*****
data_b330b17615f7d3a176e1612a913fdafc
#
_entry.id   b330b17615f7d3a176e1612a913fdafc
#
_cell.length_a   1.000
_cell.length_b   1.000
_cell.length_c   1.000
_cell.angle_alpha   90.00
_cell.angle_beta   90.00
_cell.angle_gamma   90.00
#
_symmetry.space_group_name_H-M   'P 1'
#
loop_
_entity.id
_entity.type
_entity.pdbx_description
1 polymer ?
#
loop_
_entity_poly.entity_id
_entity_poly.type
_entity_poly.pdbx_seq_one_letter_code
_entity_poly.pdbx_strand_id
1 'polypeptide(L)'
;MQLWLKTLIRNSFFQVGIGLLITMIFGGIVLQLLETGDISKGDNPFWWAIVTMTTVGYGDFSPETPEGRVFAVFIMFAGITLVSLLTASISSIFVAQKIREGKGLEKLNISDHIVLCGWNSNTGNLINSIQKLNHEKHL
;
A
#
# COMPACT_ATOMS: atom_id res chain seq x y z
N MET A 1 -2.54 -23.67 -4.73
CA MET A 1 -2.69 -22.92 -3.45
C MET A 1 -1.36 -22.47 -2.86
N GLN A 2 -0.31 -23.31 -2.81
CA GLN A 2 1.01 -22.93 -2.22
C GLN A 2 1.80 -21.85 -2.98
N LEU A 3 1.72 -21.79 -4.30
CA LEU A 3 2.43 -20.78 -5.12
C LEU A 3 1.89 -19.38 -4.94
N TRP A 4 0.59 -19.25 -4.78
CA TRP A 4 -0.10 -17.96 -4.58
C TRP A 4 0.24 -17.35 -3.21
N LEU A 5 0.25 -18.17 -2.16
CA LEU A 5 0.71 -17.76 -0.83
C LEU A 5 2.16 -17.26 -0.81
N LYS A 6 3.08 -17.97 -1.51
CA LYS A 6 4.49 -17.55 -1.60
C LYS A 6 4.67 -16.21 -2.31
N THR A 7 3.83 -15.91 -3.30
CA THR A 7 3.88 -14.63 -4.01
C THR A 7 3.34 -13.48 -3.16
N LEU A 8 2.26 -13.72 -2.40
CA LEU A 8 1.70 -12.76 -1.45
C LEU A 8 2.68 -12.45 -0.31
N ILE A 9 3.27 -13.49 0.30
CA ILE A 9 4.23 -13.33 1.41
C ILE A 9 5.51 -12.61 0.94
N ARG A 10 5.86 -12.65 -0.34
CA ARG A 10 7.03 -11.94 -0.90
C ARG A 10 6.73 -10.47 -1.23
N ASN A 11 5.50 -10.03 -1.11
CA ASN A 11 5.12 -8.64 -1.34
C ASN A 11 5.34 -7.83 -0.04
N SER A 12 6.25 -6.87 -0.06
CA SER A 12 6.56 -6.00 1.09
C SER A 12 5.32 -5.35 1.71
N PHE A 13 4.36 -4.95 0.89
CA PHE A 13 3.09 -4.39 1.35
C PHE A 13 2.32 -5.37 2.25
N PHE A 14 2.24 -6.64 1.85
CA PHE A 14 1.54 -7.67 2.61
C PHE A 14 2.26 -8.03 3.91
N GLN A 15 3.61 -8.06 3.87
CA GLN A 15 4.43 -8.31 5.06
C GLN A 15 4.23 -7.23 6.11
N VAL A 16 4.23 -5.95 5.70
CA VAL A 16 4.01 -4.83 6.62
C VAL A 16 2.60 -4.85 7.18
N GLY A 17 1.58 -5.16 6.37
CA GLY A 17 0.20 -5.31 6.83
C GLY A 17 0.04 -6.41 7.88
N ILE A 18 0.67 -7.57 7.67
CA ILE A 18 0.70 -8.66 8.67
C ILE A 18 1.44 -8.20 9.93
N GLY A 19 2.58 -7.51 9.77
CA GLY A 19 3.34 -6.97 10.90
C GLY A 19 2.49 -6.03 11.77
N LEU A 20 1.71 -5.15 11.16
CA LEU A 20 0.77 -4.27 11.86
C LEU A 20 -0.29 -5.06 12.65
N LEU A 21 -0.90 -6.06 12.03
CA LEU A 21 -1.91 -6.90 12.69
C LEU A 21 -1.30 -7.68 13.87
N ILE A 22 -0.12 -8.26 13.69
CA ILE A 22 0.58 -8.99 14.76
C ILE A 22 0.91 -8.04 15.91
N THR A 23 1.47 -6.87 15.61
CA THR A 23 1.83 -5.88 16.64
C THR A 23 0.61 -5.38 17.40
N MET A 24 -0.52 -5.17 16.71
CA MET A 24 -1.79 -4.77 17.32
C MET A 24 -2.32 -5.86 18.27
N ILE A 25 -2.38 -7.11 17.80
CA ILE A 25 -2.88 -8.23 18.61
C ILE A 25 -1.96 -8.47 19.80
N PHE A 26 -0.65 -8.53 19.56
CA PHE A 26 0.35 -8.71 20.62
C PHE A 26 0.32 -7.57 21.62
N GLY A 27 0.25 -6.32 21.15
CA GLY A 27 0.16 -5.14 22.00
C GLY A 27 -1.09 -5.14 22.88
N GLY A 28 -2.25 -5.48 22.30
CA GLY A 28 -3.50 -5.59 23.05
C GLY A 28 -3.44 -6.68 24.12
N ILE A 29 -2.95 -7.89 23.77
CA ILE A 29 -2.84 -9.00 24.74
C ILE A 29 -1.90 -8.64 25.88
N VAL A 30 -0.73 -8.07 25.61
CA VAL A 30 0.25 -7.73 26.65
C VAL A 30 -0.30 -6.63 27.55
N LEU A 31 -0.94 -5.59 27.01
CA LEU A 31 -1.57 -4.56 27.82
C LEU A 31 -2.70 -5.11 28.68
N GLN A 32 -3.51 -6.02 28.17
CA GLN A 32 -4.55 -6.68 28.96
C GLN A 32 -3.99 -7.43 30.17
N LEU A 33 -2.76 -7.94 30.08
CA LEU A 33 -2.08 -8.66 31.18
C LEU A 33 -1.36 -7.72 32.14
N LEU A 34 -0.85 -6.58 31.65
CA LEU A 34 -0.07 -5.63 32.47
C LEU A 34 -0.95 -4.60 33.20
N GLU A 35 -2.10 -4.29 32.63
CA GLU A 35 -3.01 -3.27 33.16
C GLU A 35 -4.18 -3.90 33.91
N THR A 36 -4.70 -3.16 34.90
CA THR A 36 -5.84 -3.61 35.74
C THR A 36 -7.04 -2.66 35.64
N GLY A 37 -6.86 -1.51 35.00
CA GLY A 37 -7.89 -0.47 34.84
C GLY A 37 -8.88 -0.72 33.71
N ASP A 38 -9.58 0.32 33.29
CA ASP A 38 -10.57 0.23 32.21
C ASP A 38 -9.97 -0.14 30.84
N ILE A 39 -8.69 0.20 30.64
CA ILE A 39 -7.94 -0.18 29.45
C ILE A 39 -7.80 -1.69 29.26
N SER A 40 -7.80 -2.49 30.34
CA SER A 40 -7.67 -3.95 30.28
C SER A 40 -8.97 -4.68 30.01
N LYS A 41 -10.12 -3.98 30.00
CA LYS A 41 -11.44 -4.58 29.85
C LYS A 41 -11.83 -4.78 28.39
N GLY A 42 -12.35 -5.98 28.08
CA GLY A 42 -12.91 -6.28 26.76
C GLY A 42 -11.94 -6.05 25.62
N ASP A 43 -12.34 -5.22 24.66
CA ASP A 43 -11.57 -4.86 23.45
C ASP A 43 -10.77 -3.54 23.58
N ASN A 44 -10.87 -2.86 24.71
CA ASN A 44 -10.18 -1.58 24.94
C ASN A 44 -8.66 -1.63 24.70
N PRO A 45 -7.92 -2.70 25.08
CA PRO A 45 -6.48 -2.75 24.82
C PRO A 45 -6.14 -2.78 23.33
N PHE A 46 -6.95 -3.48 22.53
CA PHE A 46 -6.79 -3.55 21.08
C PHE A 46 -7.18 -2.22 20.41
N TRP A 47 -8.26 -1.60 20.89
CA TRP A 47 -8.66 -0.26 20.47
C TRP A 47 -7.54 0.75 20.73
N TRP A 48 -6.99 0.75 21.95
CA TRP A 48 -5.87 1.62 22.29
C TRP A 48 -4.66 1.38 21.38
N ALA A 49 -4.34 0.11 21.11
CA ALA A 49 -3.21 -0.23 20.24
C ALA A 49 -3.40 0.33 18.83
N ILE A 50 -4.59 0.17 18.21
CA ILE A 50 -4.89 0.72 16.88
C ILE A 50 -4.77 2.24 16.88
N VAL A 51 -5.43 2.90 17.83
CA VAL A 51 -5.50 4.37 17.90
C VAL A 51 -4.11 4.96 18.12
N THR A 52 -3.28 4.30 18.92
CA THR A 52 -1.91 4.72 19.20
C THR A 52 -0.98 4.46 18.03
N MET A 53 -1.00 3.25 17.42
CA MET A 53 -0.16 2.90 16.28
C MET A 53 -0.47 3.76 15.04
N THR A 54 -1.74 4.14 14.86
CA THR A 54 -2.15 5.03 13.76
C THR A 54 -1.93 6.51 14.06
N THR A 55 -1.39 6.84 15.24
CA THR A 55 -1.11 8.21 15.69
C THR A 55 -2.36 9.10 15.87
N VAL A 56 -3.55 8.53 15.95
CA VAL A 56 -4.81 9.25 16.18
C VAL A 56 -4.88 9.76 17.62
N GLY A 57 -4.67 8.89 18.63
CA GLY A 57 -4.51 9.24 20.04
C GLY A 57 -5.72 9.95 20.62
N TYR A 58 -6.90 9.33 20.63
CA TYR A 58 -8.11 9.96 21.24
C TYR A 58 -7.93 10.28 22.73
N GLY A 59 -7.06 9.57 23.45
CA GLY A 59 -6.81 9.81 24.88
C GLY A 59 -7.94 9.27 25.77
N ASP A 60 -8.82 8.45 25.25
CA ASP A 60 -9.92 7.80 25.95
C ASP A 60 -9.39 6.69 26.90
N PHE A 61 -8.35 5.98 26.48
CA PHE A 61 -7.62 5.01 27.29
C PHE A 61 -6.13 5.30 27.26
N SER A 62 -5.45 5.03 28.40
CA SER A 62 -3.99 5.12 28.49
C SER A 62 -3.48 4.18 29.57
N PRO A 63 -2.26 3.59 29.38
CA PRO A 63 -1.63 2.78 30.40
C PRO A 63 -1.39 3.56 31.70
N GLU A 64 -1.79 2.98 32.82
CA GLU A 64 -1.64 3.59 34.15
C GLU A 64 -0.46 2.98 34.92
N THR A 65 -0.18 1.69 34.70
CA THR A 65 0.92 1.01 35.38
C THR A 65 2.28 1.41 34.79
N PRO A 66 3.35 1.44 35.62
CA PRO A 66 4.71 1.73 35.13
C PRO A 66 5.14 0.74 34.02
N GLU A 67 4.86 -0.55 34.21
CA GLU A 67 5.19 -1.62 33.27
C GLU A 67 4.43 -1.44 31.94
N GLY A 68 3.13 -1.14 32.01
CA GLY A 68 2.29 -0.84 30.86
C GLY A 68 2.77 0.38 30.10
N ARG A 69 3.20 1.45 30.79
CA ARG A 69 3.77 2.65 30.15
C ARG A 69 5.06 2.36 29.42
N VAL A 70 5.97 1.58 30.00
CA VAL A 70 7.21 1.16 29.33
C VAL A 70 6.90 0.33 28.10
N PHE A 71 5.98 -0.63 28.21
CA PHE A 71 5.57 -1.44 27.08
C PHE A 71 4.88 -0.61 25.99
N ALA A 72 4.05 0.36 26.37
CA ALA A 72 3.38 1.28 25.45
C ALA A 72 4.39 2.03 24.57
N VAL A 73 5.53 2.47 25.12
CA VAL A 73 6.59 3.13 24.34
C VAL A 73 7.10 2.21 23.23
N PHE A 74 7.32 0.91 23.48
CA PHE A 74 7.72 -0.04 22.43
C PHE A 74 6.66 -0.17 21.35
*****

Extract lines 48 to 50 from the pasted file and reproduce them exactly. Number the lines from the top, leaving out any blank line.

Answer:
C LYS A 6 4.67 -16.21 -2.31
N THR A 7 3.83 -15.91 -3.30
CA THR A 7 3.88 -14.63 -4.01